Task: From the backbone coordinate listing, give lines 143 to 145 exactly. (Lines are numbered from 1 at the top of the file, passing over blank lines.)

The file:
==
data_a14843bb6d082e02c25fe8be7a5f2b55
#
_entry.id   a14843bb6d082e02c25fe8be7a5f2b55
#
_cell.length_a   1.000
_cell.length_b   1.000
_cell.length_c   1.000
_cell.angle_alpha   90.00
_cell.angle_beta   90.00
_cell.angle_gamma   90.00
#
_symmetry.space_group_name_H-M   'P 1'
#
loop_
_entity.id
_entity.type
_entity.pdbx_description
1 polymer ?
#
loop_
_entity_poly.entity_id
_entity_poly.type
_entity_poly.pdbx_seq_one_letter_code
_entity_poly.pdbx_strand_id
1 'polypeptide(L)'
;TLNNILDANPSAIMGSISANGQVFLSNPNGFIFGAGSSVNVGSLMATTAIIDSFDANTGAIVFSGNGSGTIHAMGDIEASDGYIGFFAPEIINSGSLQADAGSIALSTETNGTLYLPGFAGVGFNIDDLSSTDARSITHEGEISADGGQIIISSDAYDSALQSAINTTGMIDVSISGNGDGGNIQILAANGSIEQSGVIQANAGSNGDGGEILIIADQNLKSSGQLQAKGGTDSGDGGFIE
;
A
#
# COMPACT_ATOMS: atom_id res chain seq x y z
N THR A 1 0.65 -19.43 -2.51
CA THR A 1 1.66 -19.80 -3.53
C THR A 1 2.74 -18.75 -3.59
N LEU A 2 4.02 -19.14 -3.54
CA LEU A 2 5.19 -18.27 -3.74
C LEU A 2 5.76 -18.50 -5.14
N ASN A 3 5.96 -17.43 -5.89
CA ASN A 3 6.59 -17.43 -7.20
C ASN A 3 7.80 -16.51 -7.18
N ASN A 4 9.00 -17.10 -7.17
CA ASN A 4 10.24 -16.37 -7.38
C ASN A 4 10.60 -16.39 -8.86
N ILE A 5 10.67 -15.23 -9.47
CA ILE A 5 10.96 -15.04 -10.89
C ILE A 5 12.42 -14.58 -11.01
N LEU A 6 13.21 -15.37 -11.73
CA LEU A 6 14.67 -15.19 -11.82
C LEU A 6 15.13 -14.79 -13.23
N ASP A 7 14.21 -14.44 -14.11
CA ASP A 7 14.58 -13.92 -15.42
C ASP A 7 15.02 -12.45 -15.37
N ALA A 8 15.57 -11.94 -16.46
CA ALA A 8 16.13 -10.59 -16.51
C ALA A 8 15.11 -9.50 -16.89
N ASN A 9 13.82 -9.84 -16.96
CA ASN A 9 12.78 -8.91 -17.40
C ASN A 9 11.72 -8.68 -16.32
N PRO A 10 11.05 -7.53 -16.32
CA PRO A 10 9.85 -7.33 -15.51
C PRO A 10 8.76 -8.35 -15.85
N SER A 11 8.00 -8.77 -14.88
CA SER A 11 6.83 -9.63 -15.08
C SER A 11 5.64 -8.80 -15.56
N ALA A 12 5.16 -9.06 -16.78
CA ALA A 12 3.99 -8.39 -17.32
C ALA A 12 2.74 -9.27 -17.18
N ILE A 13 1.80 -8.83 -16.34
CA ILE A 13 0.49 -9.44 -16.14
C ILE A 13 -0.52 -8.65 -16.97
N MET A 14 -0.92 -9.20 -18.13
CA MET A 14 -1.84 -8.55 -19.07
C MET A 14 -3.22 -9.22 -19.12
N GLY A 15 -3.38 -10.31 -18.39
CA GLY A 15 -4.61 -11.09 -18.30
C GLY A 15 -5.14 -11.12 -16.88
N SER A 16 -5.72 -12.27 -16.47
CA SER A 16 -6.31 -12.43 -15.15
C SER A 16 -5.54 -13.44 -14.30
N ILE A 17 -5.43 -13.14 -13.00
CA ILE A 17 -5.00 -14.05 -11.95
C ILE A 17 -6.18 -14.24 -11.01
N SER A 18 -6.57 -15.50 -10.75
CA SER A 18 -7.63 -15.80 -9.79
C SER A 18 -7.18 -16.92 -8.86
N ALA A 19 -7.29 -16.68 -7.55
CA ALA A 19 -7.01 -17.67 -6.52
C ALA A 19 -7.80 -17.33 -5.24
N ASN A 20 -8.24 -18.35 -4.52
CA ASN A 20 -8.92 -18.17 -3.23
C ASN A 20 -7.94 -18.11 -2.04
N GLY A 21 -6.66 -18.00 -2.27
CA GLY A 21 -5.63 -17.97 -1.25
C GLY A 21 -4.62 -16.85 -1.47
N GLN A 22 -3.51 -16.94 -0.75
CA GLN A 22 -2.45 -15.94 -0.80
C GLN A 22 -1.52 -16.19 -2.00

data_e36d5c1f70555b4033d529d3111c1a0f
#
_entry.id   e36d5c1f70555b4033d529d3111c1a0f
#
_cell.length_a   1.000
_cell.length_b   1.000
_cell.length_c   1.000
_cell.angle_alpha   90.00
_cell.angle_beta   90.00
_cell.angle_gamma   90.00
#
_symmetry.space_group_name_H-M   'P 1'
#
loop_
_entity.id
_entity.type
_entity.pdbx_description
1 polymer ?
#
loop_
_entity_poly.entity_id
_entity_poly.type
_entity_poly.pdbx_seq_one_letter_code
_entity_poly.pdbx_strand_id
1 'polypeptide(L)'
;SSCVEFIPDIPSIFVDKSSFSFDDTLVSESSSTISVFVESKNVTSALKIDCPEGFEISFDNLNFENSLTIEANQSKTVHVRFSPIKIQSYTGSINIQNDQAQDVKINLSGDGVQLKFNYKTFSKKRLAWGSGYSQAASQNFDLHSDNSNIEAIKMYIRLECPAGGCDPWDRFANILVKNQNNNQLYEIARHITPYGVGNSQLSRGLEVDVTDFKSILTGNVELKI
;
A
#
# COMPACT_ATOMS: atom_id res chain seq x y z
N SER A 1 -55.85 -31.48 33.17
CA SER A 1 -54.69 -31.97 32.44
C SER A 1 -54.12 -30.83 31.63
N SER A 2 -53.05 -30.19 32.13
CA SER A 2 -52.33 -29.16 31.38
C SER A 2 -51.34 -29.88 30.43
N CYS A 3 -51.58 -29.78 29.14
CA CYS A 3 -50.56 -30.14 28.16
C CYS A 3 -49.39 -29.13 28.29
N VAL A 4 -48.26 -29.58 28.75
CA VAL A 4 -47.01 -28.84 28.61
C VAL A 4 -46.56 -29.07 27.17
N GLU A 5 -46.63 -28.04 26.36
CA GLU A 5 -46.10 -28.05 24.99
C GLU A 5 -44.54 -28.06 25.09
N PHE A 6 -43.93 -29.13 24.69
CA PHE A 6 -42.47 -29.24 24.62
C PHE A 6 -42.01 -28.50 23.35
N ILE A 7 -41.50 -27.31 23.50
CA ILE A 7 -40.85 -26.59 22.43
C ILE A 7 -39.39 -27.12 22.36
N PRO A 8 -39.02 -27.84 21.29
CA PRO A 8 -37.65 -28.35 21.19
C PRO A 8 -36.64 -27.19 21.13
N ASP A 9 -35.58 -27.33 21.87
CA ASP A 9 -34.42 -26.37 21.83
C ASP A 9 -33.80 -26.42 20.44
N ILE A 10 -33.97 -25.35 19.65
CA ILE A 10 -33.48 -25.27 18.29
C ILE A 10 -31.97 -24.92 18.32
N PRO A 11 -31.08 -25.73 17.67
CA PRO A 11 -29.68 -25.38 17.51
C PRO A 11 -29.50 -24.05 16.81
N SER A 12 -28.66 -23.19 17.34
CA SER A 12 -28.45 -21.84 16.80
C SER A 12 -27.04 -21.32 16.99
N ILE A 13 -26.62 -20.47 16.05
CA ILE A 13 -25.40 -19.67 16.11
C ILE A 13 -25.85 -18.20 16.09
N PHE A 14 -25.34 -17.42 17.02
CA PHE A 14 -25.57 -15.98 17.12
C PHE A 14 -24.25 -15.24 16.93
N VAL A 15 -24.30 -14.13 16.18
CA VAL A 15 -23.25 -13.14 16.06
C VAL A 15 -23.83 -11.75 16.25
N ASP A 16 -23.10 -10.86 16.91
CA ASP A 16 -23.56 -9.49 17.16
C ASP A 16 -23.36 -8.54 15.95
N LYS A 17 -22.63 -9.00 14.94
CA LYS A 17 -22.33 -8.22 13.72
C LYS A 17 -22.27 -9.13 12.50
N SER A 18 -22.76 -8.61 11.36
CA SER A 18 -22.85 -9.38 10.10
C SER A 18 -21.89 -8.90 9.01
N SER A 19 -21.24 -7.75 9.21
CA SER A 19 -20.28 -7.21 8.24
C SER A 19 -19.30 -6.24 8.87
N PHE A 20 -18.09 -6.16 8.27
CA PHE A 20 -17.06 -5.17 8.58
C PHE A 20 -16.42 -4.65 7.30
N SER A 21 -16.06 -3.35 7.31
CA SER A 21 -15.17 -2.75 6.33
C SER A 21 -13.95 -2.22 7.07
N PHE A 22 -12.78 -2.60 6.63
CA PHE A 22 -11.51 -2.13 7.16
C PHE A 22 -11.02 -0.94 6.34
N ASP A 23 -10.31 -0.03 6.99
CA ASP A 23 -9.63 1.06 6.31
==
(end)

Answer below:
CA PHE A 6 -42.47 -29.24 24.62
C PHE A 6 -42.01 -28.50 23.35
N ILE A 7 -41.50 -27.31 23.50